April 04, 2020
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Ducking Guided Missiles

Musharraf's decided 'in principle' to send troops to Iraq. Now the backlash.

Ducking Guided Missiles
Ducking Guided Missiles
Neither flexible nor rational, President Pervez Musharraf announced a major policy decision on his "historic trip" abroad: Pakistan, he said, has agreed in principle to send two brigades to Iraq for peacekeeping activities. The unilateral decision, understandably, sent a wave of 'shock and awe' in Pakistan, where not a single prominent voice has been raised in support of the decision.

Says security analyst Gen (retd) Talat Masood: "He has spoken his own mind and maybe that of his coterie including some corps commanders. He is worried also that there will be a tremendous backlash. Whether he finds a fig leaf which is transparent or translucent (to justify his decision), Pakistan will get entangled in a civil war." Adds journalist Ayaz Amir: "I don't think there will be any public uprising. Of course, we will see tyre burning by the opposition but I personally feel we should not even consider it."

But Gen Shaukat Sultan, director-general, Inter Services Public Relations, says that beyond the president's statement, there has been no significant movement on the Iraq issue. "You can say that sending troops to Iraq is under active consideration and meetings and deliberations are continuing. But no decision has as yet been taken," a senior official in the foreign office said.

Government sources, however, told Outlook that the process of enrolling soldiers for a possible flight to Baghdad has already begun. This is a lengthy process, more so because, as the past experience of peacekeeping under the UN flag has shown, money plays a significant role in determining those assigned for international duties. Gen Shaukat Sultan, however, flatly denies that recruitment for Iraq has begun.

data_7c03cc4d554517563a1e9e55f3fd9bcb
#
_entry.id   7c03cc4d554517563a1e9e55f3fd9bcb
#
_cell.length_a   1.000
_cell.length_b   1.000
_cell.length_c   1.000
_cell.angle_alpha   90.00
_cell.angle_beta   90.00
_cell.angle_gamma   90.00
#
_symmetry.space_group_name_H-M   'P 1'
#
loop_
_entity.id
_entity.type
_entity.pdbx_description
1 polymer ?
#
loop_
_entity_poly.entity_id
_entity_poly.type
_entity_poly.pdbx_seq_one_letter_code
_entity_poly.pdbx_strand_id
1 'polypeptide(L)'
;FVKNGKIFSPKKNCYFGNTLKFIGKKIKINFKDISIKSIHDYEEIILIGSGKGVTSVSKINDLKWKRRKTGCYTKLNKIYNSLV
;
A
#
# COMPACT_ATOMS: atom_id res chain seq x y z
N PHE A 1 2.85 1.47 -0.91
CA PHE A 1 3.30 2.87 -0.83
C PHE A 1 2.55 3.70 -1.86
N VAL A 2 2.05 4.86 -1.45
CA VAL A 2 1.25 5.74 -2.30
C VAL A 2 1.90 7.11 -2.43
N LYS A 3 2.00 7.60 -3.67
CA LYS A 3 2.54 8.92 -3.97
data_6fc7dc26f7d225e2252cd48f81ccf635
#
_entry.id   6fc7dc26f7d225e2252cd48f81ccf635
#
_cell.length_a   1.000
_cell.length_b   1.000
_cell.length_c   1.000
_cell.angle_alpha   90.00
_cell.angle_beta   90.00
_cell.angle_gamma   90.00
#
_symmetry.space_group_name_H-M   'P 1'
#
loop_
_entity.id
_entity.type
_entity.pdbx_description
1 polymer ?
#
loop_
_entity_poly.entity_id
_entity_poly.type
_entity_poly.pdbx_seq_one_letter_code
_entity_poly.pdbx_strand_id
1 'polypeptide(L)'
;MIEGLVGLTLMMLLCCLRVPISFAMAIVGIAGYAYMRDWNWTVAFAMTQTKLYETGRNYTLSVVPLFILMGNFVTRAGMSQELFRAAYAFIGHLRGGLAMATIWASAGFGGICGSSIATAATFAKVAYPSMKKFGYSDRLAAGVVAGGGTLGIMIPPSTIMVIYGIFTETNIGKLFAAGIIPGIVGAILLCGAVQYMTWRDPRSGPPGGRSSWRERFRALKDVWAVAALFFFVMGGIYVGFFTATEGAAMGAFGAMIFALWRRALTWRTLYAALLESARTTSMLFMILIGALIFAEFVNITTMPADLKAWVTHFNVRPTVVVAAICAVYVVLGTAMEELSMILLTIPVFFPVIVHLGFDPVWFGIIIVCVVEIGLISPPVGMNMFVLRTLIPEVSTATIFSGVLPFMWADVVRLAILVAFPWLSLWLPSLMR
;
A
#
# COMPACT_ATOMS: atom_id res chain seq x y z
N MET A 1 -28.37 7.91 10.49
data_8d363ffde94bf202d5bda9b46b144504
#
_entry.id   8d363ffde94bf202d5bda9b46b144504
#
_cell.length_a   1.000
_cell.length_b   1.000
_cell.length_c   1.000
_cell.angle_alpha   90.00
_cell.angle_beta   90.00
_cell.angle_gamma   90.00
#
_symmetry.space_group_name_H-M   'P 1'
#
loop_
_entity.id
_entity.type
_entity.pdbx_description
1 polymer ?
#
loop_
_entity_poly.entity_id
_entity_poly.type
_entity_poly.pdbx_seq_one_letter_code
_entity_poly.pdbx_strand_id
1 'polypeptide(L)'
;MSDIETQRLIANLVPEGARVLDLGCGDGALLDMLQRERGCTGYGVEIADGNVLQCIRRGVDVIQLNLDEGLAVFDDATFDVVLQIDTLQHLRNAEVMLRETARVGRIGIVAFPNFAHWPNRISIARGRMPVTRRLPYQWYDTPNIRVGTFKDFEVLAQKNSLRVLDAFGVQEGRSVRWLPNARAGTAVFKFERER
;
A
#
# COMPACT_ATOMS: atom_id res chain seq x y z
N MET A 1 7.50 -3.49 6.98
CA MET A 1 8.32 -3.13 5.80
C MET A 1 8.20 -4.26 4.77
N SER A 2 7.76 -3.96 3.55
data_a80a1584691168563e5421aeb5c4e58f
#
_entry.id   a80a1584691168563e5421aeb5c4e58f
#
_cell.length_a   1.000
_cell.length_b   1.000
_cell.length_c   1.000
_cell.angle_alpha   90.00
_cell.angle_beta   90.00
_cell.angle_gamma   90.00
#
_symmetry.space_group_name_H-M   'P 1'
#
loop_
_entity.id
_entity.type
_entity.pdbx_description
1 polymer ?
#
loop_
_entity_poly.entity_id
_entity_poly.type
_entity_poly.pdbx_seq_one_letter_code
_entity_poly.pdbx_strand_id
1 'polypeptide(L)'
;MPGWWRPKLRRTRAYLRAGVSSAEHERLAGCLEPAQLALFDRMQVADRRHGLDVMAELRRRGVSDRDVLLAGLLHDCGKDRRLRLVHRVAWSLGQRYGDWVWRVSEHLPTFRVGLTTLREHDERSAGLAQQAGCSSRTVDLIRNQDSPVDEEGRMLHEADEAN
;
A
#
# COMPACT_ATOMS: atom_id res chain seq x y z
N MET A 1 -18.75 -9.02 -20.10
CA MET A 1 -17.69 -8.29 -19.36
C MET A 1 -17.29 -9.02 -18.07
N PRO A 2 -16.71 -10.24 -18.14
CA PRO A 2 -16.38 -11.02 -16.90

One problem the Pakistan government faces is the cost of sending and stationing troops in Iraq. With the United Nations not bankrolling the policing of Iraq, and after the United States' refusal to foot the bill for countries which decide to assist it there, Pakistan might find it difficult to finance an international operation involving two brigades, or 6,000 soldiers.

Obviously, it is wary of India outwitting it vis-a-vis Iraq. Islamabad is already quite nervous at the inroads New Delhi has made in neighbouring Afghanistan through a string of consulates there. But Iraq isn't Afghanistan, and New Delhi's reason for stepping into Iraq is not guided by security concerns.

As Amir points out, "Indian businessmen are already talking about earning $30-40 billion from reconstruction. They are the driving force in trying to influence New Delhi to send their troops into Iraq."

But domestically, Musharraf's decision to send troops to Iraq is unpopular. Says Prof Ijaz Hussain of the Qaid-e-Azam University: "In case troops are sent without Parliament's approval, it would amount to an aggression against the people of Pakistan, just as the American pre-emptive strike without the UN's authorisation was an act of aggression against Iraq." Pakistanis, therefore, favour sending humanitarian help to Iraq, including medical assistance and help in repair of infrastructure.

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